kjphilips
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kjphilips

WordPress one click app and High CPU or High CPU and Block Storage

August 9, 2017 118 views
Block Storage WordPress Ubuntu

I am working with a client and migrating them from a WP Engine environment to DO. They are looking at the High CPU droplets and WordPress one click apps. My questions are...

  1. is there an advantage to the High CPU in a WP/Woo setup
  2. If I am not able to build a droplet with the High CPU and WP One Click App I could build it from the ground up and attache block storage but how would that work and is there anything I should look out for.
  3. what is the advantage of the high CPU vs a standard box with 8 cpu's and 8 gigs of ram

Thanks!

3 Answers

@kjphilips

Overall, the High CPU Droplets are designed to provide more compute power over the processors in use by our standard Droplet line.

On the High CPU, currently we're using the Intel Xeon E5-2697A v4 (2.60GHz) whereas we're using a mix on the standard Droplet line -- the 8GB I just tested uses E5-2650 v4 (2.20GHz).

For those who aren't doing CPU-intensive processing, the difference will most likely be negligible. In most cases, RAM and static caching is going to be more important than a difference of .4Mhz to 1GHz in CPU. That's based on experience working with some pretty high traffic WordPress sites (ranging in from 200-500k to 1-2m visitors a month up to 20m).

Throwing WooCommerce in to the mix makes RAM and static caching all the more important.

It also comes down to traffic levels and overall configuration and optimization of your stack. The key difference here is that WPEngine manages setup, configuration, and software optimization on their end so you don't have to (beyond WordPress -- as in Apache/NGINX, MySQL, etc). When you venture in to a self/un-managed environment, you then become responsible for those management tasks.

In such a case, on an un-optimized stack, you may find performance is actually worse than what you are moving from as default configurations are not well tuned for production. It takes tweaking and tuning to get a balance :-).

@jtittle

Thank you for that information! That is what I was thinking but wanted to make sure that I was not missing anything so that we could provide the client with the best possible solution.

I actually took their current site from WP Engine and setup a @gig standard droplet and configured it to reduce the load times from "Go get a cup of coffee and read a book" to "wow that's fast". Honestly didn't take that much!

WP Engine is a great shared hosting platform for WP, still think that you can get more out of doing it yourself, if you know what you are doing.

  • @kjphilips

    No problem, happy to help! Also happy to hear things are working our well -- you can definitely get more performance rolling your own configuration. The added control gives you the ability to completely tweak and tune anything to meet you own specific needs :-).

@jtittle

I know this is old but I would like to ask if you think that switching from Apache to nginx would see that much of a performance gain.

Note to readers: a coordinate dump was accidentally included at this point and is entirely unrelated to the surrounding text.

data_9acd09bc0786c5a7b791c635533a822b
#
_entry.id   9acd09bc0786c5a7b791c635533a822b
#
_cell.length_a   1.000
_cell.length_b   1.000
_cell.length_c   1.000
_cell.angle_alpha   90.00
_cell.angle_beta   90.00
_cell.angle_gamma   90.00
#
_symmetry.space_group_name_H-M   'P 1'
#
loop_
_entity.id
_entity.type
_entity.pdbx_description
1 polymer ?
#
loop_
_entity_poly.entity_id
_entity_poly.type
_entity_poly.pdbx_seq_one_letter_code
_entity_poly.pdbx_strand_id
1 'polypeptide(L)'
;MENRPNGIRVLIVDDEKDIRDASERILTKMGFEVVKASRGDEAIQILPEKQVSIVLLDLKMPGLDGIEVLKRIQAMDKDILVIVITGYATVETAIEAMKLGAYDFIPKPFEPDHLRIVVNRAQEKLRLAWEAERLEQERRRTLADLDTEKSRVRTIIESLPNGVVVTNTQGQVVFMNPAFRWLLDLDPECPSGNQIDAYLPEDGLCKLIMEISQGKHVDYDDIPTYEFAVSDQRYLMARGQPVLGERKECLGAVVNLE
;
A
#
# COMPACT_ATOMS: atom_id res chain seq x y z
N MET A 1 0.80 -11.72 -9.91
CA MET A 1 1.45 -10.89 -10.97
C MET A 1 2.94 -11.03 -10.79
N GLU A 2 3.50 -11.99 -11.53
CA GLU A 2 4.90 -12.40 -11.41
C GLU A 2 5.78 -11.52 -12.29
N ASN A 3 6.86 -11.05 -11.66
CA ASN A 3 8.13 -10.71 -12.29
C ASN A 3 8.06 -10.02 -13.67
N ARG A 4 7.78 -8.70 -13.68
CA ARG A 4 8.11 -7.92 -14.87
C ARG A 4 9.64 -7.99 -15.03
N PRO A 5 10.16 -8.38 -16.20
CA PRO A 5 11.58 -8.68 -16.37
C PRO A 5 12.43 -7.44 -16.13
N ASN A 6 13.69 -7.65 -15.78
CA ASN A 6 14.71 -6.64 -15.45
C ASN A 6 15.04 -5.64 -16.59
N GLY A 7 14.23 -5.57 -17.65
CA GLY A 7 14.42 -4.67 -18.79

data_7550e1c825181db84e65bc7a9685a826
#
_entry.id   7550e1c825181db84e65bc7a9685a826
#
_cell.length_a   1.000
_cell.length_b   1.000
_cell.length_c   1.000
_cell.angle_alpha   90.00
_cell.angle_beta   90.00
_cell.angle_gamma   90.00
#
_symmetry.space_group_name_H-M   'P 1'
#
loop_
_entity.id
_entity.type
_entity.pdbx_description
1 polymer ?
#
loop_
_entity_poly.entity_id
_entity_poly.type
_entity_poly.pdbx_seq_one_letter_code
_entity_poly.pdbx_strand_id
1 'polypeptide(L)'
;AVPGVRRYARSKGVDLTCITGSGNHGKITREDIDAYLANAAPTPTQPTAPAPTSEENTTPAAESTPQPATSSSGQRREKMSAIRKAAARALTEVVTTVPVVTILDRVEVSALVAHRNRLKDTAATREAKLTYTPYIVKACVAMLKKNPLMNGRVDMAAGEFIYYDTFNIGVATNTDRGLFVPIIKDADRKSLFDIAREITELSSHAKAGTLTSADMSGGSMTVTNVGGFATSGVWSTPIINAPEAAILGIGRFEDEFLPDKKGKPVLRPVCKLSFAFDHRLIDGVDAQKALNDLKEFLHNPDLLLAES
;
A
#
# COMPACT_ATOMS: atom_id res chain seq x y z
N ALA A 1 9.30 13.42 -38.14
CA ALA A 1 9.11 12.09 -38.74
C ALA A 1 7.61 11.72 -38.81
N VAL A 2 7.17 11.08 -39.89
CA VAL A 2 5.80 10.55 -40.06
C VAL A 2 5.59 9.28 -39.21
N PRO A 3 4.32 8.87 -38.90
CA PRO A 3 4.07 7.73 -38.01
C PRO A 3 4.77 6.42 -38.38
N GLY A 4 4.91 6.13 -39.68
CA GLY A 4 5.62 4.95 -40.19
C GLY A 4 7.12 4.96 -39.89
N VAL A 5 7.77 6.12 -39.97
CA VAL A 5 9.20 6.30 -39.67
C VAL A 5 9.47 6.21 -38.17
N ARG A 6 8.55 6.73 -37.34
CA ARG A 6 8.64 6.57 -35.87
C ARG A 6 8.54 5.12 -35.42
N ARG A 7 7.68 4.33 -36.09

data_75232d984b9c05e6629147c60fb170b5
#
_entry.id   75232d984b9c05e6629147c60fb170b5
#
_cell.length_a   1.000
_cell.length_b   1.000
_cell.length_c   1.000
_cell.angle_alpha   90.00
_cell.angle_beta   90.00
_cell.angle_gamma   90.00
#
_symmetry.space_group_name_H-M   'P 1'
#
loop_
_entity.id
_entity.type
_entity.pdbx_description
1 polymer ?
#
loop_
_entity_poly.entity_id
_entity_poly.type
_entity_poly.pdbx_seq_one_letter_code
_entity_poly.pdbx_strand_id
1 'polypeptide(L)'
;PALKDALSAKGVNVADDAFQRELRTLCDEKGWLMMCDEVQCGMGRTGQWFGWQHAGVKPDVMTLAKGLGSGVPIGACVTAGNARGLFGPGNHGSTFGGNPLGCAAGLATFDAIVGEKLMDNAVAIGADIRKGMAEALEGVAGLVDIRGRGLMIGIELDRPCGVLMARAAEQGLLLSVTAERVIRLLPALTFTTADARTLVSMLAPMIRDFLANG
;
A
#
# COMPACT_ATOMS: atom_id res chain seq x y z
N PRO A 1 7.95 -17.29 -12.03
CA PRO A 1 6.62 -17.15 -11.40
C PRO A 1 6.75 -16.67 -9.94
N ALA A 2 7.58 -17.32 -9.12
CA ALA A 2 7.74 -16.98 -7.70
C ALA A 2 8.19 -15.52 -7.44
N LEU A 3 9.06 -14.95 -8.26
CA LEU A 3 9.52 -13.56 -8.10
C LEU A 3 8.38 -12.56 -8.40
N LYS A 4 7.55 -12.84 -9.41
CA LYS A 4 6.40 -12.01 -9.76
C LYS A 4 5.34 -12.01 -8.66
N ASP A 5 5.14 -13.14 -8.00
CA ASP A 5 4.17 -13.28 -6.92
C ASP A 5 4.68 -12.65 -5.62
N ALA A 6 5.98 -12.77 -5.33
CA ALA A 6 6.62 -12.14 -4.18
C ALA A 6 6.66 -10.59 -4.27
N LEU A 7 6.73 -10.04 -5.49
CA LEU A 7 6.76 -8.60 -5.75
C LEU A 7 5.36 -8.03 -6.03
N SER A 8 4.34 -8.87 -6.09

I know you have some articles here but just wondering if you have experience with it and could give me some insight.

Thanks!!

  • @kjphilips

    Honestly, the only time I tinker with Apache is when I'm troubleshooting it :-).

    NGINX is definitely more performant, and much of the reason why is because it's not bundling in mods (as Apache does). It's handing off the request to another service, such as PHP-FPM, so it's able to handle far more traffic than Apache while using less CPU and RAM.

    I would recommend NGINX over Apache any day based on my experience with it, though there are a few trade offs to be aware of. Nothing that you can't work with, though it's important to be aware.

    1). NGINX does not support .htaccess; all rewrites are done in the server block. For anything that does not work with the standard try_files rule, you'd have to convert Apache rewrites to NGINX.

    2). You're adding another service to the mix -- PHP-FPM. Unlike mod_php which does not really have any configuration options, PHP-FPM does and they can and will affect performance. You'd need to tune it as you would NGINX and figure out what works best. I can provide some of my own configuration to get you started though.

    3). PHP-FPM uses pool files for configuration. Much like the NGINX configuration, these too will require some tuning so that you get the most out of the service.

    ...

    If you're willing to work on those three things, then I'd recommend NGINX any day of the week. Beyond just performance, it's simple to use for scaling -- it can be used as a proxy, load balancer, etc. And the configuration for proxying is nearly identical to load balancing, which makes things on that front super easy to manage.

    When it comes to clients I've worked with and managed outside of DigitalOcean (on my own time), I use NGINX exclusively. The most recent was moving a client that was paying over $1k a month over to cluster that now runs about $500-$600 and does 5-15m visitors a month.

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